GALAX– Governor Terry McAuliffe announced more than $3.3 million Monday in Appalachian Regional Commission (ARC) awards for 13 projects in the Appalachian Region, including a grant of $300,000 for the Wired Road network in Carroll and Grayson counties and the City of Galax. McAuliffe made the local announcement at The Crossroads Institute.
McAuliffe explained broadband was critical for local businesses to trade nationally and abroad. He said he has been on 15 trade missions with an additional four planned.
“Ninety-five percent of customers are outside of the United States of America,” said McAuliffe. “You have to go where the customers are. When I talk of building a new Virginia economy it’s about a new Appalachian-Virginia economy as well. This region has so many assets. It’s truly the gem of the Commonwealth. Seventy percent of all internet traffic goes through the Commonwealth of Virginia. We should be the Cyber capital of the United States.”
The effort is part of McAuliffe’s effort to rebuild a diverse economy in Virginia in the wake of offshoring of jobs and a decline in major industries such as textiles and tobacco. Established in 1965, the general goal of the ARC program is to assist the region in achieving economic prosperity that more completely reflects the nation’s overall prosperity.
“The Appalachian Region of Virginia boasts many natural, cultural and economic assets that make it a prime location for businesses and families to locate and thrive,” McAuliffe said. “These Appalachian Regional Commission grants make the region even more attractive and support workforce development, job creation and infrastructure, all key components in our efforts to build a new Virginia economy.”
ARC funds are broadly aimed at providing economic development in the Appalachian Region by funding projects that support the goal of building a strong and sustainable asset-based economy by bringing jobs to Appalachian communities while preserving their character and embracing their assets. During this year’s competitive cycle for ARC funding, 23 proposals were submitted, totaling more than $7.5 million.
“The ARC program is a vital tool for economic transformation throughout the Appalachian region,” said Secretary of Commerce Maurice Jones. “Broadband is critical to economic growth in the 21st Century, and this is a great investment in technology infrastructure that will make the region even more attractive to residents, visitors and businesses.”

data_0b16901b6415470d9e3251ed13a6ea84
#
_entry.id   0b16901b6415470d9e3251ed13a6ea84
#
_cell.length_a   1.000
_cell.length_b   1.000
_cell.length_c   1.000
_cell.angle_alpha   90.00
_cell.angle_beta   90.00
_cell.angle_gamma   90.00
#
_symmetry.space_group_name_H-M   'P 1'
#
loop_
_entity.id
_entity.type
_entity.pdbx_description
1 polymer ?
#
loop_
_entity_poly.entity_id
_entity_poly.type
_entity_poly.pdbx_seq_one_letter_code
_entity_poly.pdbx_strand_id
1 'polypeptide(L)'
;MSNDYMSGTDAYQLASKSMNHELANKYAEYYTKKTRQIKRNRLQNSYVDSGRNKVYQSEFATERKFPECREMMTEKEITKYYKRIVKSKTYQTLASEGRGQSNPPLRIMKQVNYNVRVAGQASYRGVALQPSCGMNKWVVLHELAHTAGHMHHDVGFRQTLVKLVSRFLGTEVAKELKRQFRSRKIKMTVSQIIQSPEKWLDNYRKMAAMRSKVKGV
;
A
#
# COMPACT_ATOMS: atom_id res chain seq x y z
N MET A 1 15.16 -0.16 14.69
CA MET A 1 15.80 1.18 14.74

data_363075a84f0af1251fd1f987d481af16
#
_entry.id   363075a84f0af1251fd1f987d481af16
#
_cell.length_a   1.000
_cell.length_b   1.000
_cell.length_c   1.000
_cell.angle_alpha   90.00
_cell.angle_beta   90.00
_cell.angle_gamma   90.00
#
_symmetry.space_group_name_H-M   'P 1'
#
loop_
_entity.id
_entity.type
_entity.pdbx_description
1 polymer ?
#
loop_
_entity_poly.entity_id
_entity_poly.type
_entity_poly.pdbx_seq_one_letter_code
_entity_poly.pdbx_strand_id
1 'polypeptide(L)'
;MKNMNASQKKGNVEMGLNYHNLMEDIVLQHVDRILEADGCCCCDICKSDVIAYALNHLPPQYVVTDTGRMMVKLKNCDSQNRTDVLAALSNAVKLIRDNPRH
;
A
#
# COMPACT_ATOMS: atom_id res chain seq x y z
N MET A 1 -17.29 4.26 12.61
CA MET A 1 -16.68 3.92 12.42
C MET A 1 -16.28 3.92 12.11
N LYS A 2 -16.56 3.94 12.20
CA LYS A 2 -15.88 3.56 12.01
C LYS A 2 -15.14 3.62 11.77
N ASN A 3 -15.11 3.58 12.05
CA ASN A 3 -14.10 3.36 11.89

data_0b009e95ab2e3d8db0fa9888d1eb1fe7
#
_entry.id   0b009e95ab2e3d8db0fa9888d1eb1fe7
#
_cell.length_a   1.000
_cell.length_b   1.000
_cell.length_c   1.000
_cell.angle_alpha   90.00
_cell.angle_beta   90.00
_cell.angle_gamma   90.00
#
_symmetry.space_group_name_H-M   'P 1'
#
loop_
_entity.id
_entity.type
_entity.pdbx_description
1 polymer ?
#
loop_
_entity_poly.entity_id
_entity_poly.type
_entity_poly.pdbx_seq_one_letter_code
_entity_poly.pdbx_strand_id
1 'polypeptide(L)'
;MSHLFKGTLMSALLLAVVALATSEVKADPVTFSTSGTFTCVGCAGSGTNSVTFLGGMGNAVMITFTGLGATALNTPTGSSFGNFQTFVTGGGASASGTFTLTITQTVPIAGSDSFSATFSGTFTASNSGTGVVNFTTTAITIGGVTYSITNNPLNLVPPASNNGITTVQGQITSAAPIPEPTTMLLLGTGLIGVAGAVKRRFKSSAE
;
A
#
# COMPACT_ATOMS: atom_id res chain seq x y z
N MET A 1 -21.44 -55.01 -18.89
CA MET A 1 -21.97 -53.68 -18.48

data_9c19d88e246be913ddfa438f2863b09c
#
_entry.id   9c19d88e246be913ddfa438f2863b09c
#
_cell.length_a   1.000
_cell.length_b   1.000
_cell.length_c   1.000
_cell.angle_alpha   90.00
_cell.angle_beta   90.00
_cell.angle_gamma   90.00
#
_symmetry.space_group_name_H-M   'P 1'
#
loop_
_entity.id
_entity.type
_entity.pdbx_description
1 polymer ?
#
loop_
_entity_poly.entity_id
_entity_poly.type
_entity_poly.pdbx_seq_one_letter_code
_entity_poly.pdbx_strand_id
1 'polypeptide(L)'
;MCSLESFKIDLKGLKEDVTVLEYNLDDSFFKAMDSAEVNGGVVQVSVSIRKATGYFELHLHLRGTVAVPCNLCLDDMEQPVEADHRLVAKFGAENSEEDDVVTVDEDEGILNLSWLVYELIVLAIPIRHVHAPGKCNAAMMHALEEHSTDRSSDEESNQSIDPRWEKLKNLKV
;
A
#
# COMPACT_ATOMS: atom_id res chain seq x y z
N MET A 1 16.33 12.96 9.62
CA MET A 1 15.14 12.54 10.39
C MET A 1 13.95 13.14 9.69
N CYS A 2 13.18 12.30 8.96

Galax Mayor C.M. Mitchell noted under McAuliffe’s watch Virginia had seen its greatest improvement in jobs on record with 2.92 million positions. He said the state’s unemployment rate was at four percent with $10.95 billion being invested in the Commonwealth through economic development initiatives.
Governor McAuliffe made the announcement in Galax to recognize one of the ARC grant recipients. The Wired Road network, a regional private-public partnership, has been in existence since 2008, and is receiving an ARC grant in the amount of $300,000 for the Wired Road Connector Project.
The Wired Road is an open-access, fully-integrated fiber and wireless regional broadband network that makes broadband available in Carroll and Grayson counties and the city of Galax. This particular project is connecting the existing Galax fiber infrastructure with Carroll County’s fiber infrastructure, therefore expanding the regional broadband network. Early estimates predict more than 30 businesses and 140 families along the route will benefit.
“The ability for people to access and do business on the web is critical now,” said Mitchell as he concluded the conference. “This is truly an important expansion for the Wired Road.”